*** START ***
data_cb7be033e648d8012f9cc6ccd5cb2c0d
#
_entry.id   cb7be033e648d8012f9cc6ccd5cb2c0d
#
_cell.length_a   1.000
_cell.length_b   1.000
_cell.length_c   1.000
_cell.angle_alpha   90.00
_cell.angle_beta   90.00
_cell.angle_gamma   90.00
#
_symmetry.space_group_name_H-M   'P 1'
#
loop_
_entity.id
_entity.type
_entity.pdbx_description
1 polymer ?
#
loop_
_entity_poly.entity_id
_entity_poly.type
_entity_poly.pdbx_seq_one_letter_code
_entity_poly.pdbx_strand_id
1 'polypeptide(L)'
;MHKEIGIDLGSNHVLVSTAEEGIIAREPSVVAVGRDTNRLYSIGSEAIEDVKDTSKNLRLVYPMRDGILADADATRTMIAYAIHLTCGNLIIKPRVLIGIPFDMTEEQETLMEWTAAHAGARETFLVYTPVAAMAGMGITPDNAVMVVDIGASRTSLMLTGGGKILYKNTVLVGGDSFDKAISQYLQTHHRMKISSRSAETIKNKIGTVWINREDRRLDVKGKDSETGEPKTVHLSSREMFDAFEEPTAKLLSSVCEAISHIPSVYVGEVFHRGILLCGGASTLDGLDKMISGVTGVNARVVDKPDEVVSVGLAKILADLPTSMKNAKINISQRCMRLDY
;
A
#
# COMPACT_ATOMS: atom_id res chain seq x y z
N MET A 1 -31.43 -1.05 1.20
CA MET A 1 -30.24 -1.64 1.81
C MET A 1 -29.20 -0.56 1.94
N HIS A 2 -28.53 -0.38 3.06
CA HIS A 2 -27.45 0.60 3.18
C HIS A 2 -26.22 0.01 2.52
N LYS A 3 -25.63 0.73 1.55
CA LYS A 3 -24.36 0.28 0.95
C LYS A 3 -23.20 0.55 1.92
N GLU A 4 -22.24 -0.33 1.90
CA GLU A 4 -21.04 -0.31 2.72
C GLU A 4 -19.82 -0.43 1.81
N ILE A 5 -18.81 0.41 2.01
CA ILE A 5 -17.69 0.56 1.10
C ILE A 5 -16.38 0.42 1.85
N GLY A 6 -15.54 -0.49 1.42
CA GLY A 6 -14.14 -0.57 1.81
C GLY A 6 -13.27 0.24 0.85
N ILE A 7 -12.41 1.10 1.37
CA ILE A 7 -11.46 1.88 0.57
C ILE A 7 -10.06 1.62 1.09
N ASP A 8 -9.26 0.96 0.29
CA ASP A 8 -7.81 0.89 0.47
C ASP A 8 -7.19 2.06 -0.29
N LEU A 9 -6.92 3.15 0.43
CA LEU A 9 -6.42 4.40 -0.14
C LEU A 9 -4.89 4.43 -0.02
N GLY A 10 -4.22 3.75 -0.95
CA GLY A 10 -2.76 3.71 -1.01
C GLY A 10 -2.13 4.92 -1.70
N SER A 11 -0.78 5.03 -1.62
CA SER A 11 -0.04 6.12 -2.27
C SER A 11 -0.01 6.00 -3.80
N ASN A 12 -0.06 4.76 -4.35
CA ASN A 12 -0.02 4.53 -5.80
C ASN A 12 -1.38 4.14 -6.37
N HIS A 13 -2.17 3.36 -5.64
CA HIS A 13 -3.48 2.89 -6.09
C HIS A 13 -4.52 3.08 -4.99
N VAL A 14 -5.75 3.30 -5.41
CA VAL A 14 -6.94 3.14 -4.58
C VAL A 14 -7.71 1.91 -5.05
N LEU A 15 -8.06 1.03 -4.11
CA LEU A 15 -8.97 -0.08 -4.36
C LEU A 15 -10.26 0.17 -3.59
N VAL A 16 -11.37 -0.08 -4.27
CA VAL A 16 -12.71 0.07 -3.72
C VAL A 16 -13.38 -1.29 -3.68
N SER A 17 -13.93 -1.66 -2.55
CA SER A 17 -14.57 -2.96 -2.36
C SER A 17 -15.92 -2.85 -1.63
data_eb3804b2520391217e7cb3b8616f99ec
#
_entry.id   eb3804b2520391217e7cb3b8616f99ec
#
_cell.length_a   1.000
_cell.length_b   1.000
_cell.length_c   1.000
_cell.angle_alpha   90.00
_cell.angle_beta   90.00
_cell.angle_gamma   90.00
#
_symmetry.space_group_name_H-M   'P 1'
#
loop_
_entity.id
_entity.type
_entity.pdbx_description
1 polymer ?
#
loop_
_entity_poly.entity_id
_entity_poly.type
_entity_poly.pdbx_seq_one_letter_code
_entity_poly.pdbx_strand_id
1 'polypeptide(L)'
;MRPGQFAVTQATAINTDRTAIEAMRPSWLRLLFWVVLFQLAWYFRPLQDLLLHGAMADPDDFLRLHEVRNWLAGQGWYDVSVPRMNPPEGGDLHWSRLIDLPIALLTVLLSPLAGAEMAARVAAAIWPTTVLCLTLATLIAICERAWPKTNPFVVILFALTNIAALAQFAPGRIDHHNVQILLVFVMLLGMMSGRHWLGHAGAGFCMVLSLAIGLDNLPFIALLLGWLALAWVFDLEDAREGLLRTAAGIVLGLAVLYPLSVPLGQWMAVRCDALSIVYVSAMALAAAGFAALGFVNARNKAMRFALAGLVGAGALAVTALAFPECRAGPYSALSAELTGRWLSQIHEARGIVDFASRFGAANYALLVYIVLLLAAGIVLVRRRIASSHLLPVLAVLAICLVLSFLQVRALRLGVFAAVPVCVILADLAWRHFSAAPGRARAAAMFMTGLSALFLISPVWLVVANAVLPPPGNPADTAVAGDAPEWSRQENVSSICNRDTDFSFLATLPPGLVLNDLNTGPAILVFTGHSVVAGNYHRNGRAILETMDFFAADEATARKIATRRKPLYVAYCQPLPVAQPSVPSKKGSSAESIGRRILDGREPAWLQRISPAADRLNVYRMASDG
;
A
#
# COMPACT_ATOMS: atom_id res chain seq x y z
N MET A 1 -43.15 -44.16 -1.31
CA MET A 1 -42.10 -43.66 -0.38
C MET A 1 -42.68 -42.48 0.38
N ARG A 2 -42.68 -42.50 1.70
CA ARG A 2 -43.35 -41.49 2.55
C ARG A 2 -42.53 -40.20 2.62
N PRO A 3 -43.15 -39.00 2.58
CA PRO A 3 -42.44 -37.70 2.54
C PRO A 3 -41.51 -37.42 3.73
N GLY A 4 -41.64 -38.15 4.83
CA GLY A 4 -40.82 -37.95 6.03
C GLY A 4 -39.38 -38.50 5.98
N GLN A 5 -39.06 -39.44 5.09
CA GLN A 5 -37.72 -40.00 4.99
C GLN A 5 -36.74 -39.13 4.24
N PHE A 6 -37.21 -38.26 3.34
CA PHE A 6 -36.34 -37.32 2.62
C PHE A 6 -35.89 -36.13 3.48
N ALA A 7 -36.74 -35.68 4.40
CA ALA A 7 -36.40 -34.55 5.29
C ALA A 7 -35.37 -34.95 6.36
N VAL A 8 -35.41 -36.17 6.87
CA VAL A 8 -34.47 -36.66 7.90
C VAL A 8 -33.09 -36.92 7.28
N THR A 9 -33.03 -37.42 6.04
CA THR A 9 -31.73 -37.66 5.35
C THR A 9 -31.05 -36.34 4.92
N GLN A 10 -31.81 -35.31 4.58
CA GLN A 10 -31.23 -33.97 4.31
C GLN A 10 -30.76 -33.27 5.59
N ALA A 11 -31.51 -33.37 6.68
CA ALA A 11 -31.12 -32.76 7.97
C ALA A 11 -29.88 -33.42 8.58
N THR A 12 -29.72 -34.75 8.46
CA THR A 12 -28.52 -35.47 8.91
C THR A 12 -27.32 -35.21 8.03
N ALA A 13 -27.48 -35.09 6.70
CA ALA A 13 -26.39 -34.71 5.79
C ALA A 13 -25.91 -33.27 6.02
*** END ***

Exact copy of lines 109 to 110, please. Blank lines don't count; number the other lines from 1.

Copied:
A
#